Manufacturer's Suggested Retail Price (MSRP), also known as "sticker" price, is a recommended selling price that automakers give a new car that is above the invoice price paid by the dealer. It is a price that does not include any options that can be added to a particular car style. When shown as a range, the prices are starting MSRPs, without options, for multiple styles for that model.
This price range reflects the Kelley Blue Book Suggested Retail value for all trim levels, but not necessarily all available options.
The Kelley Blue Book Suggested Retail value represents the amount an auto dealer might ask for a specific vehicle; the actual sale price will vary. A vehicle's popularity, condition, warranty, color and local market conditions are factors involved in determining a final price. The retail value is not a trade-in or private party value.
The Suggested Retail value assumes that the vehicle has been fully reconditioned and has a clean title history. The Suggested Retail value also allows for advertising, sales commissions, insurance and other costs of doing business as a dealer. Most vehicles offered at this price have passed an inspection, and some may carry a warranty. Vehicle mileage is assumed to be normal or below normal.
Best Bets get average or better mpg, have average or better reliability, good crash-test ratings, and our experts' recommendations.
By Warren Brown
May 26, 1995
THE INFINITI I30 and Nissan Maxima are twins separated at birth. The difference is that the I30 grew up in a better neighborhood. Here, then, is a description of how environment influences outcome. The 1996 I30 looks better than the 1995 Maxima, even
though they share an identical platform -- the automotive equivalent of DNA. I have a theory about why the I30 is more attractive. If you grow up wearing nice-looking clothes, you tend to think better of yourself. If you think better of yourself, you
feel better. If you feel better, you smile more often, which makes you look better. The I30 grew up wearing nice-looking clothes. It has a fancy "waterfall" grille that puts the face of the Maxima to shame. It has a more attractively outfitted rear
end, fancier wheels and a plush interior. The I30 looks rich. The Maxima, on the other hand, looks very middle, very suburban. You drive it to back-yard cookouts. You drive the I30 to the country club. There's also the matter of upbringing. The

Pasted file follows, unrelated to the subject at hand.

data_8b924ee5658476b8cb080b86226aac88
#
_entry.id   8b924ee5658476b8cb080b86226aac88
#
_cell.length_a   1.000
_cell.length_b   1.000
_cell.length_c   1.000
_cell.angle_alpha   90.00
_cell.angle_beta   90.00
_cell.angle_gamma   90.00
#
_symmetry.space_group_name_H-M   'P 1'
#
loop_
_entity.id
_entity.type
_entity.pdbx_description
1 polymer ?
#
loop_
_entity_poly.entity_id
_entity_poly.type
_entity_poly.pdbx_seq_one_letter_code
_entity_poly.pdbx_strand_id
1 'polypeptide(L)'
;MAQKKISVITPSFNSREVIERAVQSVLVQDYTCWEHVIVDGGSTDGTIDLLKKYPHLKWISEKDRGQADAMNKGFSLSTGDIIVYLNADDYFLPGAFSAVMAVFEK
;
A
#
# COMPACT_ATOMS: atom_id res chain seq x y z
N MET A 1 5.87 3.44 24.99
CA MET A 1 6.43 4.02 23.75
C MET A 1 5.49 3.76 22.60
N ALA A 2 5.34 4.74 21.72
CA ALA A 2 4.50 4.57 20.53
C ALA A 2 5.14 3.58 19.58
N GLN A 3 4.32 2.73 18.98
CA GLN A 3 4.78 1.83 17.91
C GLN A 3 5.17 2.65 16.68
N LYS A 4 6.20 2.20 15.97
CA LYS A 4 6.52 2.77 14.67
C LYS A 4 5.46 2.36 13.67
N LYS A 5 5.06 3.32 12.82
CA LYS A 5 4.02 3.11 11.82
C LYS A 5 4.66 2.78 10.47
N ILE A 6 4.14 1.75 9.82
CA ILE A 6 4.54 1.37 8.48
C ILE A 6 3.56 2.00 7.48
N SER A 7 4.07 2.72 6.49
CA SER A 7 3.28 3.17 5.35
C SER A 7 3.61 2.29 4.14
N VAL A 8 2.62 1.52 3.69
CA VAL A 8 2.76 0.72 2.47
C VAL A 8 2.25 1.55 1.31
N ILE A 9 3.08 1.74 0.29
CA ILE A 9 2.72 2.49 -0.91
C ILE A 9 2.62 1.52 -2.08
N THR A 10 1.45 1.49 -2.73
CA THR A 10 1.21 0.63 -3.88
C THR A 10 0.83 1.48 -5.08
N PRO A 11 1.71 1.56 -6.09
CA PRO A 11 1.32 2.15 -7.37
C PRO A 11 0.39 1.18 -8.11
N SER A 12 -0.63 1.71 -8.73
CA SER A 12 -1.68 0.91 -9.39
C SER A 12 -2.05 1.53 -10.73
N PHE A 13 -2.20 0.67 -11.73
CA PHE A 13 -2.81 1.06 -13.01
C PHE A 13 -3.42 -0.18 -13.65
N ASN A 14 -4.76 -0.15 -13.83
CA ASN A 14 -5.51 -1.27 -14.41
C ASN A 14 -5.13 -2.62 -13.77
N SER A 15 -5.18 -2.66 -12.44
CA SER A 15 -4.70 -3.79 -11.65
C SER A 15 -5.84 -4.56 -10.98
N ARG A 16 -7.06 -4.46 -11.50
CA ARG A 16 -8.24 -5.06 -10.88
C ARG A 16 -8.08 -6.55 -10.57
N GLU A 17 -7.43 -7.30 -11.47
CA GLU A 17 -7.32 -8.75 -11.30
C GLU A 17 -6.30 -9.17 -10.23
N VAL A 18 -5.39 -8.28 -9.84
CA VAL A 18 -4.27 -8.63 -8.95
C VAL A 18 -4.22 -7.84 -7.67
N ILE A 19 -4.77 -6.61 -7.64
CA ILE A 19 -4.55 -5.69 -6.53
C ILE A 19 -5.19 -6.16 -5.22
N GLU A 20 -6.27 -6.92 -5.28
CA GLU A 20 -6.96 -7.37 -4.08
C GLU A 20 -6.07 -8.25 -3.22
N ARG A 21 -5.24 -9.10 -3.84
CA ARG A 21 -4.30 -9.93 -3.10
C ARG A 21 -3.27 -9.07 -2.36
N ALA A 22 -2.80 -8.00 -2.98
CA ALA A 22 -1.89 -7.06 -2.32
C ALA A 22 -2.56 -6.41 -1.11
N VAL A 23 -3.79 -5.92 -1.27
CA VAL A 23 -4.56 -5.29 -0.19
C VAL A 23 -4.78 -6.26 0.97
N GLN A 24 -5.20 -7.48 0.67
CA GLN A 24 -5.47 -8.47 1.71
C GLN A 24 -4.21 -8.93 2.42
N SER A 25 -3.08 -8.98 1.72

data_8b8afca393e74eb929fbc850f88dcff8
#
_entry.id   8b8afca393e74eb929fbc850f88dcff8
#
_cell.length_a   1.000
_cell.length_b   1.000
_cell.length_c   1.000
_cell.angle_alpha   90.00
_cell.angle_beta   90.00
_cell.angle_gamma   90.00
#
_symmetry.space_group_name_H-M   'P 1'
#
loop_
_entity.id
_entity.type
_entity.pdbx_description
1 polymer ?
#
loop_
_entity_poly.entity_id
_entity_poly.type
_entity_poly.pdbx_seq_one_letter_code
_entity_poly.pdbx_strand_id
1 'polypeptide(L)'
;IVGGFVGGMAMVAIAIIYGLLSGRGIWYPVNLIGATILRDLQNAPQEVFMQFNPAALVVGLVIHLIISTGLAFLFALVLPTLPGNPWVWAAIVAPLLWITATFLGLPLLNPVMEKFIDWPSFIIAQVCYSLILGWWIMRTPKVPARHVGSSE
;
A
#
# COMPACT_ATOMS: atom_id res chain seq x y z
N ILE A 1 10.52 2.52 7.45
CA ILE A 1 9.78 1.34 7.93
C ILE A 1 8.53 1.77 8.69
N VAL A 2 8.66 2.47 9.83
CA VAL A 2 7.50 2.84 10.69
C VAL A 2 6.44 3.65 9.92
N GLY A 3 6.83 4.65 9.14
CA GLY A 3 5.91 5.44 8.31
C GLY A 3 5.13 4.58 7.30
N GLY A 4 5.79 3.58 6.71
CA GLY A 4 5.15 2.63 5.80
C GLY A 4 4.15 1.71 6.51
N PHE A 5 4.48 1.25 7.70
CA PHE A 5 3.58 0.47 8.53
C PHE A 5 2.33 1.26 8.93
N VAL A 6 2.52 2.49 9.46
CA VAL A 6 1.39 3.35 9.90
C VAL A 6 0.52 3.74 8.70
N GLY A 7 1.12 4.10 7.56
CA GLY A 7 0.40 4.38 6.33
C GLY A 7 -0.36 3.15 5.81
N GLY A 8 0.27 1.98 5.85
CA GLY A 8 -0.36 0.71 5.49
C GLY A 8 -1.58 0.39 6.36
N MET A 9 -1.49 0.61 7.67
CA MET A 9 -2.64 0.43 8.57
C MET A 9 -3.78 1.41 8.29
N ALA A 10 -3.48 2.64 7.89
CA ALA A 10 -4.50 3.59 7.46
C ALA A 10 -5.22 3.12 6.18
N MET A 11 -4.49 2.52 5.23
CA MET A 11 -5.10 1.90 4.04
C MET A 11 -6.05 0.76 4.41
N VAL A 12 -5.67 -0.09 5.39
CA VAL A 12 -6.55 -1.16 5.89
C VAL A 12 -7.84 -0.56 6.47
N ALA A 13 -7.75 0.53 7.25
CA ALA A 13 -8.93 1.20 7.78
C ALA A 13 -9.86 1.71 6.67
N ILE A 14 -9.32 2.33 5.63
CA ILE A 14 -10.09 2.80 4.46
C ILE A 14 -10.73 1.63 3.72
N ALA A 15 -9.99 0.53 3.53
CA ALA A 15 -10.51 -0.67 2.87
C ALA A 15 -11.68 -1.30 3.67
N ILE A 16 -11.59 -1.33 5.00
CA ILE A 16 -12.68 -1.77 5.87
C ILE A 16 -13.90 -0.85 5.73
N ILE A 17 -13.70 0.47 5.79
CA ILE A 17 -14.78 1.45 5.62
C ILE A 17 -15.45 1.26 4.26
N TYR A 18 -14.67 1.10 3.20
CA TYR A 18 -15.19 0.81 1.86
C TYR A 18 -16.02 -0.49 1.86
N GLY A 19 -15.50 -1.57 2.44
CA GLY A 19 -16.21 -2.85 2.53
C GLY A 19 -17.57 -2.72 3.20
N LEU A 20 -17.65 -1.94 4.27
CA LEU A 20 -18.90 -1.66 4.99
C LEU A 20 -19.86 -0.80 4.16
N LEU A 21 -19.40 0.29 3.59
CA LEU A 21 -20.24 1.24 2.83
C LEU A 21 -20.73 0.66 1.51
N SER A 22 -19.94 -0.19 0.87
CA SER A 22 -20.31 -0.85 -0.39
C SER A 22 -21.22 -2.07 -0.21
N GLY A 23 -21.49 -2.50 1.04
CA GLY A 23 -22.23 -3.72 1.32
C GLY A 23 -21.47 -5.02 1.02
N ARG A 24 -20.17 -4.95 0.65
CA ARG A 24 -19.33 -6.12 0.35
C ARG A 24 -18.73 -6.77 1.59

Maxima can be found at Nissan stores, along with lesser Nissans, such as the Sentra and the Altima. The I30 can be found at Infiniti stores, which are replete with luxury appointments and well-dressed salespeople who bow and scrape at your every wish. The
Nissan stores often are crowded so-so places where salespeople may or may not acknowledge your presence. Have you ever been around people who grew up with servants? They have a certain air about them. Hell, you almost feel like doing things for them,
even though you know better. Well, the I30 is like that. Lots of folks know that it's related to the Maxima. But the I30 gets far better treatment at restaurants and hotels than the Maxima. Valet parking dudes fight to drive the I30, but they leave you to
park the Maxima yourself. Life ain't fair. Background: Sad story, really. The Maxima and I30 were separated at birth by cruel marketing masters who sent one to Nissan and theother to Nissan's luxury group, Infiniti. The Maxima rose to the top of
the Nissan class, but, alas, it was the middle class. The I30 rose to the lower-middle portion of the Infiniti class, holding a station between the Infiniti G20 and J30. It didn't matter, because Infiniti is the upper class. Mechanically, there's not
a whit of difference between the I30 and the Maxima SE. They both come with 3-liter, 24-valve V-6 engines rated 190 horsepower at 5,600 rpm. Maximum torque is 205 pound-feet at 4,000 rpm. Dual front air bags are standard, as are power four-wheel-disc
brakes with anti-lock backup. The I30 can be equipped with either a four-speed automatic transmission or a five-speed manual, same as the Maxima. Both cars are front-engine, front-wheel-drive sedans that can carry five passengers and 14.1 cubic feet
of luggage. The I30's decorative trim lines include Standard, Luxury and Touring. The Maxima's trim lines include a base GXE, a sporty SE and
the luxury GLE. Complaints: None, really. The I30 takes care of my basic gripe with the Maxima -- appearance. Praise: Both the I30 and Maxima are exceptionally well-crafted, enjoyable cars. I'd be happy with either one on the open highway.
Head-turning quotient: The I30 has more "Yo!"-power than the Maxima. Ride, acceleration and handling: A triumvirate of performance excellence in both the I30 and Maxima. Braking was excellent. Mileage: In the tested I30 Luxury, about 23 miles
per gallon (18.5-gallon tank, estimated 410-mile range on usable volume of recommended premium unleaded), mostly highway, running with two occupants and light cargo. Sound system: The I30's standard system includes a six-speaker, 200-watt Bose AM/FM
stereo radio and cassette with compact disc. Bodacious boogie! The same system is optional on the Maxima; a four-speaker, AM/FM stereo radio and cassette is standard for Maxima. Price: The Infiniti I30 was released
May 14, so the price isn't set yet. The tested I30 Luxury model will cost an estimated $32,000, roughly $2,500 to $3,000 more than you'd pay for a fully loaded Maxima SE. Purse-strings notes: Your call. You wanna be fancy? Get the I30. You just wanna
have fun? Get the Maxima.